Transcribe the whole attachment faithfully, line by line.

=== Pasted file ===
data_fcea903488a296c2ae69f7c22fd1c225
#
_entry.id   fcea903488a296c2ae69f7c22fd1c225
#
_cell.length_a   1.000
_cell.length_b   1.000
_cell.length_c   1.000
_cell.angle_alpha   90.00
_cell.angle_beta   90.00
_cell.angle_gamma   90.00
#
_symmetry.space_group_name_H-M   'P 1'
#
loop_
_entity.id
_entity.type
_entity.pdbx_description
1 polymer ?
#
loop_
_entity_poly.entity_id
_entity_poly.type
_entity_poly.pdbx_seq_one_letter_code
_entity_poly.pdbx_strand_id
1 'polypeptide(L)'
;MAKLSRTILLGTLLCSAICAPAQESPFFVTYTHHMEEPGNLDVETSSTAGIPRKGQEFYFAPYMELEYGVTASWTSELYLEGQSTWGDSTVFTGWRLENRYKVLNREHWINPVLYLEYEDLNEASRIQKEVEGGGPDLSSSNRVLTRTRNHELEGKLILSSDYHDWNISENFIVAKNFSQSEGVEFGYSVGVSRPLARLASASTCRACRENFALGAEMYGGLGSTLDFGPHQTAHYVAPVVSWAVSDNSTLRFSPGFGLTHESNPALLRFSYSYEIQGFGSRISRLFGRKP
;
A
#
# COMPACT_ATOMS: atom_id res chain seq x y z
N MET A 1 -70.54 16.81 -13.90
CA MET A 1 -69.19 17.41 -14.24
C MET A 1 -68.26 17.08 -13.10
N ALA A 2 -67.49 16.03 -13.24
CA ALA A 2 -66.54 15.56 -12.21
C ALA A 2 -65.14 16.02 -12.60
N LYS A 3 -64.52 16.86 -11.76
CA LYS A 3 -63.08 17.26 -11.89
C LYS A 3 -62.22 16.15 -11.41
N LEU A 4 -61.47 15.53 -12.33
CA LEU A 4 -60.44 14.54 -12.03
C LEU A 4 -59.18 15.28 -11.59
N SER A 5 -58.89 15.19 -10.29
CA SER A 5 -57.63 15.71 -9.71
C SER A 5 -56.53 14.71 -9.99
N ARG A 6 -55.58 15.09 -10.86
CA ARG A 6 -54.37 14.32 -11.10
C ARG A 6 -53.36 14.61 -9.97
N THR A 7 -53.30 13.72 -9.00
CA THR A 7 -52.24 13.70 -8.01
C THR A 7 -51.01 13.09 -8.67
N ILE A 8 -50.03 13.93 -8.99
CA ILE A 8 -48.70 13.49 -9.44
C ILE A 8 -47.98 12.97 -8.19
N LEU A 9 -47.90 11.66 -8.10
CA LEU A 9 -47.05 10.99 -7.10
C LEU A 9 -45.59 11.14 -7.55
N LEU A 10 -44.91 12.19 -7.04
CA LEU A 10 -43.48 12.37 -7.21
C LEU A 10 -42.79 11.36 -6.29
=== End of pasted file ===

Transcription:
data_fcea903488a296c2ae69f7c22fd1c225
#
_entry.id   fcea903488a296c2ae69f7c22fd1c225
#
_cell.length_a   1.000
_cell.length_b   1.000
_cell.length_c   1.000
_cell.angle_alpha   90.00
_cell.angle_beta   90.00
_cell.angle_gamma   90.00
#
_symmetry.space_group_name_H-M   'P 1'
#
loop_
_entity.id
_entity.type
_entity.pdbx_description
1 polymer ?
#
loop_
_entity_poly.entity_id
_entity_poly.type
_entity_poly.pdbx_seq_one_letter_code
_entity_poly.pdbx_strand_id
1 'polypeptide(L)'
;MAKLSRTILLGTLLCSAICAPAQESPFFVTYTHHMEEPGNLDVETSSTAGIPRKGQEFYFAPYMELEYGVTASWTSELYLEGQSTWGDSTVFTGWRLENRYKVLNREHWINPVLYLEYEDLNEASRIQKEVEGGGPDLSSSNRVLTRTRNHELEGKLILSSDYHDWNISENFIVAKNFSQSEGVEFGYSVGVSRPLARLASASTCRACRENFALGAEMYGGLGSTLDFGPHQTAHYVAPVVSWAVSDNSTLRFSPGFGLTHESNPALLRFSYSYEIQGFGSRISRLFGRKP
;
A
#
# COMPACT_ATOMS: atom_id res chain seq x y z
N MET A 1 -70.54 16.81 -13.90
CA MET A 1 -69.19 17.41 -14.24
C MET A 1 -68.26 17.08 -13.10
N ALA A 2 -67.49 16.03 -13.24
CA ALA A 2 -66.54 15.56 -12.21
C ALA A 2 -65.14 16.02 -12.60
N LYS A 3 -64.52 16.86 -11.76
CA LYS A 3 -63.08 17.26 -11.89
C LYS A 3 -62.22 16.15 -11.41
N LEU A 4 -61.47 15.53 -12.33
CA LEU A 4 -60.44 14.54 -12.03
C LEU A 4 -59.18 15.28 -11.59
N SER A 5 -58.89 15.19 -10.29
CA SER A 5 -57.63 15.71 -9.71
C SER A 5 -56.53 14.71 -9.99
N ARG A 6 -55.58 15.09 -10.86
CA ARG A 6 -54.37 14.32 -11.10
C ARG A 6 -53.36 14.61 -9.97
N THR A 7 -53.30 13.72 -9.00
CA THR A 7 -52.24 13.70 -8.01
C THR A 7 -51.01 13.09 -8.67
N ILE A 8 -50.03 13.93 -8.99
CA ILE A 8 -48.70 13.49 -9.44
C ILE A 8 -47.98 12.97 -8.19
N LEU A 9 -47.90 11.66 -8.10
CA LEU A 9 -47.05 10.99 -7.10
C LEU A 9 -45.59 11.14 -7.55
N LEU A 10 -44.91 12.19 -7.04
CA LEU A 10 -43.48 12.37 -7.21
C LEU A 10 -42.79 11.36 -6.29